If you’re running a WordPress website, there are a few things as important as SEO. To succeed online, you need to be found by potential customers. SEO isn’t something that can be done once and forgotten about. It’s an ongoing process that requires constant monitoring and tweaking.
And one of the most important parts of SEO is search engine optimisation (SEO). One great tool for this is Yoast SEO, a free plugin for WordPress websites that can help you optimise your content and make sure Google understands what it’s all about.
Launching your first website can be daunting – there’s so much to do before you even get to writing SEO friendly content (unless you’re smart and plan.) So one of the first things we like to do is sort out the basics of our SEO services.
Today we will make that part easy for you with our Yoast SEO tutorial.
Firstly – install Yoast SEO. Yoast is a great SEO plugin for beginners because it offers full functionality whilst keeping it simple. Once you’re ready, it will guide you through the basics of on-page optimisation for each post with a handy traffic light system. You give it a keyword, and it’ll analyse your content to ensure the term appears everywhere, grading you as you go. If you’re missing anything, the plugin will tell you. Easy, right?
Ensure the “Advanced part of the Yoast SEO meta box” is enabled in the dashboard. You’ll want these advanced options at your disposal for individual pages and posts later. Your Google Search Console verification can also be found in the “Webmaster Tools” tab. If you don’t have your verification code yet, you can leave it blank for now. We’ll get to that later.
Titles & Meta
Only check Force rewrite titles if your titles are getting messed up when you see them live. we’ve had this happen to us before, which solved the problem.
You can also choose your site title separator here. This separates your post title and site name in the SERPs (search engine results page.)
Leave the two analysis options enabled – these will help you as you write your posts. If you want to disable the traffic light system, this is where you do it.
You can add the date in the snippet preview if you like – it depends on the purpose of your site. We like to have evergreen content, and we wouldn’t want anyone to think one of our guides is too old to help. Who would click on that?
You’ll want to use the same settings for Posts and Pages. Meanwhile, check noindex Meta Robots under Media. Since 3.0, WordPress started to create individual pages for every picture or file you uploaded (which can be seen in the Media tab). However, these pages don’t generally provide value and waste a lot of space over time. So in most circumstances, you do not want these pages to get indexed.
Taxonomies are the most important part of the Yoast SEO plugin. They tell Yoast how to categorise your content, but they also tell search engines how to classify it. A good taxonomy will help you increase your rankings in search engines. An inadequate taxonomy can do more harm than good.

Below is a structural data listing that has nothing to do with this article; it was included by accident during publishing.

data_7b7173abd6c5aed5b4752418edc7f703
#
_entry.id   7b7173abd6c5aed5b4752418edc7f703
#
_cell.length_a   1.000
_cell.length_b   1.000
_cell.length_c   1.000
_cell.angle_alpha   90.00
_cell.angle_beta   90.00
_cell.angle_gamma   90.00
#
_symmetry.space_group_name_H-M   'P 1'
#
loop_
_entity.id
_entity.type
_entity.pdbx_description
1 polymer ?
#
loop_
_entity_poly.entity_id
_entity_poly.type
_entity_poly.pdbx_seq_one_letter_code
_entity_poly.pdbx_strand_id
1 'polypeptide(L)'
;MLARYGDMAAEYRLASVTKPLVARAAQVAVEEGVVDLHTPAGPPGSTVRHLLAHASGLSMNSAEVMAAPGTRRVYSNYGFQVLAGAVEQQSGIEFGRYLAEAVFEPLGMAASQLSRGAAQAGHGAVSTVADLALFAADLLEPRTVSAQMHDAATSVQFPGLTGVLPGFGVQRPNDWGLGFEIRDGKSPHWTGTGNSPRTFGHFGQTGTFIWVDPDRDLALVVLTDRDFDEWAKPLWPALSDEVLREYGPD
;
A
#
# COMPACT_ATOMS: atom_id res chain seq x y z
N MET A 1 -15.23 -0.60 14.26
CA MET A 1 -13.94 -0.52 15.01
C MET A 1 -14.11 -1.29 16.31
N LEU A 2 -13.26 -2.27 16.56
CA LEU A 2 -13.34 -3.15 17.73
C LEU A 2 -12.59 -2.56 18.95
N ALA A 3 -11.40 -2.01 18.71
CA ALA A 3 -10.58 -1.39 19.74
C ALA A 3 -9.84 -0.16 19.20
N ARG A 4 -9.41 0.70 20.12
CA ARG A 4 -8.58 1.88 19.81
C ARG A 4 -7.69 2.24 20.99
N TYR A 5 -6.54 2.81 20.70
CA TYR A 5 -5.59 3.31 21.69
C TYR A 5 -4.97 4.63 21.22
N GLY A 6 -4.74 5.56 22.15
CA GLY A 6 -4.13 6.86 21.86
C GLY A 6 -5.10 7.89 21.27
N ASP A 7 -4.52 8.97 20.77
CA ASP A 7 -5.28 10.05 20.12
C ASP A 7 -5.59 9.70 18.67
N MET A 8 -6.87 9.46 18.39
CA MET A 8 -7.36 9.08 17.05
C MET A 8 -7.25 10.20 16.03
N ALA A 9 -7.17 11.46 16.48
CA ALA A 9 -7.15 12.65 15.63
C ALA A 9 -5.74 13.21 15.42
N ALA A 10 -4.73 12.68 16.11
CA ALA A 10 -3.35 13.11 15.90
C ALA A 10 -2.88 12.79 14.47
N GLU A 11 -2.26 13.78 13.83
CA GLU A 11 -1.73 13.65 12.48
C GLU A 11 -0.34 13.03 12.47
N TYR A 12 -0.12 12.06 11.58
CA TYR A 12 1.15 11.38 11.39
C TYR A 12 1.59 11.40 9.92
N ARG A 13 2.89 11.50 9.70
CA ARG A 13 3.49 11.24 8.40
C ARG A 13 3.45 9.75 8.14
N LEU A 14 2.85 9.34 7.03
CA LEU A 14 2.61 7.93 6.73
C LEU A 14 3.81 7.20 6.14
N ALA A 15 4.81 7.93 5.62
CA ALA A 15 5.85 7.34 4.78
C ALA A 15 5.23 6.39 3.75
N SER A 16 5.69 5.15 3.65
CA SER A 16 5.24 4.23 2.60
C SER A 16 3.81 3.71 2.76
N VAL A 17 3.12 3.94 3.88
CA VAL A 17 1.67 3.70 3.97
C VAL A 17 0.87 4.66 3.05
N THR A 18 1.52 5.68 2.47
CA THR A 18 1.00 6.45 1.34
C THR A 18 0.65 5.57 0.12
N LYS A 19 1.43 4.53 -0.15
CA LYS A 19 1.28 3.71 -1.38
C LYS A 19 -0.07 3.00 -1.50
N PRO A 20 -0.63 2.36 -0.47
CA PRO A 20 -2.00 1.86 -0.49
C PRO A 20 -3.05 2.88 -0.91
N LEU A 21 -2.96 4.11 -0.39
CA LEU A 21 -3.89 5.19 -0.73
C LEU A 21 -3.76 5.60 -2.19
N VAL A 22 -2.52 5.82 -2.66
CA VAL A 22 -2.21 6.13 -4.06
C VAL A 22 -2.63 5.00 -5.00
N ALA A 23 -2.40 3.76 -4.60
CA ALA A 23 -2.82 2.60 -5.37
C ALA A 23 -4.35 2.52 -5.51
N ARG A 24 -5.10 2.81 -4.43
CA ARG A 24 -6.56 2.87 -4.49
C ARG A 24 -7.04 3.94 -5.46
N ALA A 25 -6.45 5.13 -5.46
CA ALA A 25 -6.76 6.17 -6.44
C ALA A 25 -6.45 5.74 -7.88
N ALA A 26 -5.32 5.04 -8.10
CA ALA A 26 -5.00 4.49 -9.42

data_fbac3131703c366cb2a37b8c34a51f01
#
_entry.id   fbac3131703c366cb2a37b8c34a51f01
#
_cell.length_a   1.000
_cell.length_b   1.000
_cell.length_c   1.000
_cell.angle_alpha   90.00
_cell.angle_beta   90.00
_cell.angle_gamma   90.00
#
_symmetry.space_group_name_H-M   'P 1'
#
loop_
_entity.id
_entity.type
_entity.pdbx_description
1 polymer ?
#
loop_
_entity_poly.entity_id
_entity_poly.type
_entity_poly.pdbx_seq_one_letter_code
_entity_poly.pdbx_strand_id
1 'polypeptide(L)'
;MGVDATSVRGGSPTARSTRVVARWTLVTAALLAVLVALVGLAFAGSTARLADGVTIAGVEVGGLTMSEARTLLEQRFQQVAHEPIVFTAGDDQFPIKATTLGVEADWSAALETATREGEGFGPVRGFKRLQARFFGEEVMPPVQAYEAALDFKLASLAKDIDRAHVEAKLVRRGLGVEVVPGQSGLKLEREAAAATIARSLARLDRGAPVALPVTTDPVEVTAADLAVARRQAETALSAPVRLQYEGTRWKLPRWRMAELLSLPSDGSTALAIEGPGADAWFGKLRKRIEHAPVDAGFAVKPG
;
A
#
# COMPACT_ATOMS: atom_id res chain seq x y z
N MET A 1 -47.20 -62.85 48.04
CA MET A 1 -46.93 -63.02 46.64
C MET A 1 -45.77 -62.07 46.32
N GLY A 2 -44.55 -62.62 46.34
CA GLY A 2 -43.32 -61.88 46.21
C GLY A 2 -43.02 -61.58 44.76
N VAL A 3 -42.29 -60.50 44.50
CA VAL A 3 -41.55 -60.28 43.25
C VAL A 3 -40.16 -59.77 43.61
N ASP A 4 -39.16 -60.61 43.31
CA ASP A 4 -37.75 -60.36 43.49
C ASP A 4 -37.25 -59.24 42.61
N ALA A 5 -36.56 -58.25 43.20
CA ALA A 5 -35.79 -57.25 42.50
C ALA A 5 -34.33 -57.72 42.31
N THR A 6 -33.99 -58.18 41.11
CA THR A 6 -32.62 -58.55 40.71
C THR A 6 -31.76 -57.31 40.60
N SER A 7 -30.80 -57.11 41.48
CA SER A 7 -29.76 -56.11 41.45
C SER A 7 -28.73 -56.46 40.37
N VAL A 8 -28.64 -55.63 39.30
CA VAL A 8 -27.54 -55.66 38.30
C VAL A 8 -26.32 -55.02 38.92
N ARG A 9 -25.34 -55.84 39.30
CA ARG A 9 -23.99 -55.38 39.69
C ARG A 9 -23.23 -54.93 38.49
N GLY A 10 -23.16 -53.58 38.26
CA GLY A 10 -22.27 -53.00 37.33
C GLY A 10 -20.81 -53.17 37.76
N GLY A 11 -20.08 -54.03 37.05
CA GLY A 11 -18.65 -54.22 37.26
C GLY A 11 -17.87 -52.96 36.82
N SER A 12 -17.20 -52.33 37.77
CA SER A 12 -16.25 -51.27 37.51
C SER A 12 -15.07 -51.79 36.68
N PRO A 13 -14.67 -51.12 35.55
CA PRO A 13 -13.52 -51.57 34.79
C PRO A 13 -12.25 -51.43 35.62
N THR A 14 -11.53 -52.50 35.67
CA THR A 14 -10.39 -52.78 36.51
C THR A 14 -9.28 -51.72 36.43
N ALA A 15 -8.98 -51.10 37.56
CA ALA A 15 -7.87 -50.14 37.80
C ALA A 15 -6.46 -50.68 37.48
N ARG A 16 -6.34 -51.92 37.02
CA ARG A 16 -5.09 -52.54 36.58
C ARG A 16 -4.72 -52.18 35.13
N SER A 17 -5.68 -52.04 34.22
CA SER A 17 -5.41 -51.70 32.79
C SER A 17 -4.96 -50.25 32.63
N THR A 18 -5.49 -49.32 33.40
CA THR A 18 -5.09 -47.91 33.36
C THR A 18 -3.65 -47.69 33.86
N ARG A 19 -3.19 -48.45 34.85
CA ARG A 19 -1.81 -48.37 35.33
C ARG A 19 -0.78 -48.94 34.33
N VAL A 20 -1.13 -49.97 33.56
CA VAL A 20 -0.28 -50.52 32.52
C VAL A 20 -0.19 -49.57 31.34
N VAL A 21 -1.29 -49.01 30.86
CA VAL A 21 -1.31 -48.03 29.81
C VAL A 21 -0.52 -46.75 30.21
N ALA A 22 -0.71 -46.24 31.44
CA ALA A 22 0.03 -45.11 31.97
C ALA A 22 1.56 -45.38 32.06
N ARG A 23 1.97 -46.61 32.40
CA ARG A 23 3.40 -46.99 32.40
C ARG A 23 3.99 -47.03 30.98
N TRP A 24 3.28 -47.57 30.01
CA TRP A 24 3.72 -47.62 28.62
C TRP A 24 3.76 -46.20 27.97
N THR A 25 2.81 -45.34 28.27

The Yoast SEO plugin can help you out with your taxonomy structure. It does this by displaying a link to the taxonomy in your post editor, making adding new content easier. This feature is called “post types” in Yoast SEO terms.
Check noindex Meta Robots for Categories and Tags if you’re going to create specific landing pages for your categories. We have our categories enabled for this site because we can combine our category pages with a unique landing page to get the best of both worlds. Many themes don’t allow this; it’s a personal preference.
We will leave them indexed if unsure until you’ve created your first landing page. You can find the Yoast Taxonomies option under Search Appearance > Taxonomies.
Here you can set the archives to show up in the search results. This is especially useful if you have a lot of content and want to show it in your search results without having to add it manually. You can also choose whether or not posts should be shown in the search results at all (ie, only show pages).
Why should I set my archive pages to noindex?
If you want to prevent duplicate content, you can set your archive pages (e.g., category-blog-archive) to noindex so they don’t show up in search results. This is especially useful if you have multiple categories with archives, but only want one or two of them to show up in search results.
You’ll want Subpages of Archives to be set to “noindex.” This ensures correct pagination, so search engines don’t index that /page2/. You only want the first page of any category or post to be seen in the search results.
This is where you paste the URLs of all your social accounts. You don’t have to set up all of them – we tend to ensure we have at least Facebook, Twitter, and Google+ pages set up. You’ll also want an Instagram and Pinterest page if your site is about photography.
You’ll want Open Graph metadata enabled in the Facebook tab, and in the Twitter tab, make sure the Twitter Card meta is allowed. This makes it easy to share your posts on social media – the title, description, and image can be pulled from your page if someone shares a link (including yourself.)
Ensure “XML sitemap functionality” is set to Enabled. If you have decided to no-index the author archives, you probably don’t want them in your sitemap so disable them under the User Sitemap tab.
Unless you know what you’re doing, you should probably leave everything else. Your next step is to set up your site on Google Search Console. To do this, check out Yoast’s guide here.